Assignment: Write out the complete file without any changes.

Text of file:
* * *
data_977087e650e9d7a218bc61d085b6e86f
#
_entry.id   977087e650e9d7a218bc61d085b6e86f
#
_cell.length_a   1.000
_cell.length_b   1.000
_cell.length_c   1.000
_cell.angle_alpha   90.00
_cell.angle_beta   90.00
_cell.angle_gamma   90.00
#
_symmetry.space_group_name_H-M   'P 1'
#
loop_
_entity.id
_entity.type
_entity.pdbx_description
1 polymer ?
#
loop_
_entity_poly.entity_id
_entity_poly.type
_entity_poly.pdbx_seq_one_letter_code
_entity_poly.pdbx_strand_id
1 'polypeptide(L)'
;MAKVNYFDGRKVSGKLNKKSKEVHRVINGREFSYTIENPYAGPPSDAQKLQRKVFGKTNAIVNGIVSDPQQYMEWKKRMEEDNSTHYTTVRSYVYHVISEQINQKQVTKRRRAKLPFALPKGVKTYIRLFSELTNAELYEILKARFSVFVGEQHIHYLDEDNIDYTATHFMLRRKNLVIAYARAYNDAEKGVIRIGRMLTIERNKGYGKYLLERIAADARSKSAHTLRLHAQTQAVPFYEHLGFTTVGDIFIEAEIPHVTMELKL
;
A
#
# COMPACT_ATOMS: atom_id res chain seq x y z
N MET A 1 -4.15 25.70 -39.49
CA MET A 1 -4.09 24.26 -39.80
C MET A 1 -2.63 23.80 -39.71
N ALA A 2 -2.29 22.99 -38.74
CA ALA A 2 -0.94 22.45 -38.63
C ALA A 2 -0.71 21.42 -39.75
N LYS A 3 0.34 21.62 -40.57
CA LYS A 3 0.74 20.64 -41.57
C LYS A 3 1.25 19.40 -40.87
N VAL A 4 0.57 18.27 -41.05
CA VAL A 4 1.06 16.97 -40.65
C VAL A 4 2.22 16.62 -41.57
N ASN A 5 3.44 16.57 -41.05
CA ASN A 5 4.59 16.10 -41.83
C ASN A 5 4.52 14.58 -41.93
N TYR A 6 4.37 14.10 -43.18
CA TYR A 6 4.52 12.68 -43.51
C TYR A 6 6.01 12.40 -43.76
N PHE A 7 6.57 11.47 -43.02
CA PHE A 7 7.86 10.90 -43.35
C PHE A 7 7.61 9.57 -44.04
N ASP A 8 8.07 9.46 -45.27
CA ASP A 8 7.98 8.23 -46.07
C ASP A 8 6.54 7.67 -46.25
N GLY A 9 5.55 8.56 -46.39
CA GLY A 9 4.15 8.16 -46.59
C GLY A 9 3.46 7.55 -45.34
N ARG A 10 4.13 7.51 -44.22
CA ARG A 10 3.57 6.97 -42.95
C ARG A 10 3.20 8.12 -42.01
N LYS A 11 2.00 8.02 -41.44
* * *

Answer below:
data_977087e650e9d7a218bc61d085b6e86f
#
_entry.id   977087e650e9d7a218bc61d085b6e86f
#
_cell.length_a   1.000
_cell.length_b   1.000
_cell.length_c   1.000
_cell.angle_alpha   90.00
_cell.angle_beta   90.00
_cell.angle_gamma   90.00
#
_symmetry.space_group_name_H-M   'P 1'
#
loop_
_entity.id
_entity.type
_entity.pdbx_description
1 polymer ?
#
loop_
_entity_poly.entity_id
_entity_poly.type
_entity_poly.pdbx_seq_one_letter_code
_entity_poly.pdbx_strand_id
1 'polypeptide(L)'
;MAKVNYFDGRKVSGKLNKKSKEVHRVINGREFSYTIENPYAGPPSDAQKLQRKVFGKTNAIVNGIVSDPQQYMEWKKRMEEDNSTHYTTVRSYVYHVISEQINQKQVTKRRRAKLPFALPKGVKTYIRLFSELTNAELYEILKARFSVFVGEQHIHYLDEDNIDYTATHFMLRRKNLVIAYARAYNDAEKGVIRIGRMLTIERNKGYGKYLLERIAADARSKSAHTLRLHAQTQAVPFYEHLGFTTVGDIFIEAEIPHVTMELKL
;
A
#
# COMPACT_ATOMS: atom_id res chain seq x y z
N MET A 1 -4.15 25.70 -39.49
CA MET A 1 -4.09 24.26 -39.80
C MET A 1 -2.63 23.80 -39.71
N ALA A 2 -2.29 22.99 -38.74
CA ALA A 2 -0.94 22.45 -38.63
C ALA A 2 -0.71 21.42 -39.75
N LYS A 3 0.34 21.62 -40.57
CA LYS A 3 0.74 20.64 -41.57
C LYS A 3 1.25 19.40 -40.87
N VAL A 4 0.57 18.27 -41.05
CA VAL A 4 1.06 16.97 -40.65
C VAL A 4 2.22 16.62 -41.57
N ASN A 5 3.44 16.57 -41.05
CA ASN A 5 4.59 16.10 -41.83
C ASN A 5 4.52 14.58 -41.93
N TYR A 6 4.37 14.10 -43.18
CA TYR A 6 4.52 12.68 -43.51
C TYR A 6 6.01 12.40 -43.76
N PHE A 7 6.57 11.47 -43.02
CA PHE A 7 7.86 10.90 -43.35
C PHE A 7 7.61 9.57 -44.04
N ASP A 8 8.07 9.46 -45.27
CA ASP A 8 7.98 8.23 -46.07
C ASP A 8 6.54 7.67 -46.25
N GLY A 9 5.55 8.56 -46.39
CA GLY A 9 4.15 8.16 -46.59
C GLY A 9 3.46 7.55 -45.34
N ARG A 10 4.13 7.51 -44.22
CA ARG A 10 3.57 6.97 -42.95
C ARG A 10 3.20 8.12 -42.01
N LYS A 11 2.00 8.02 -41.44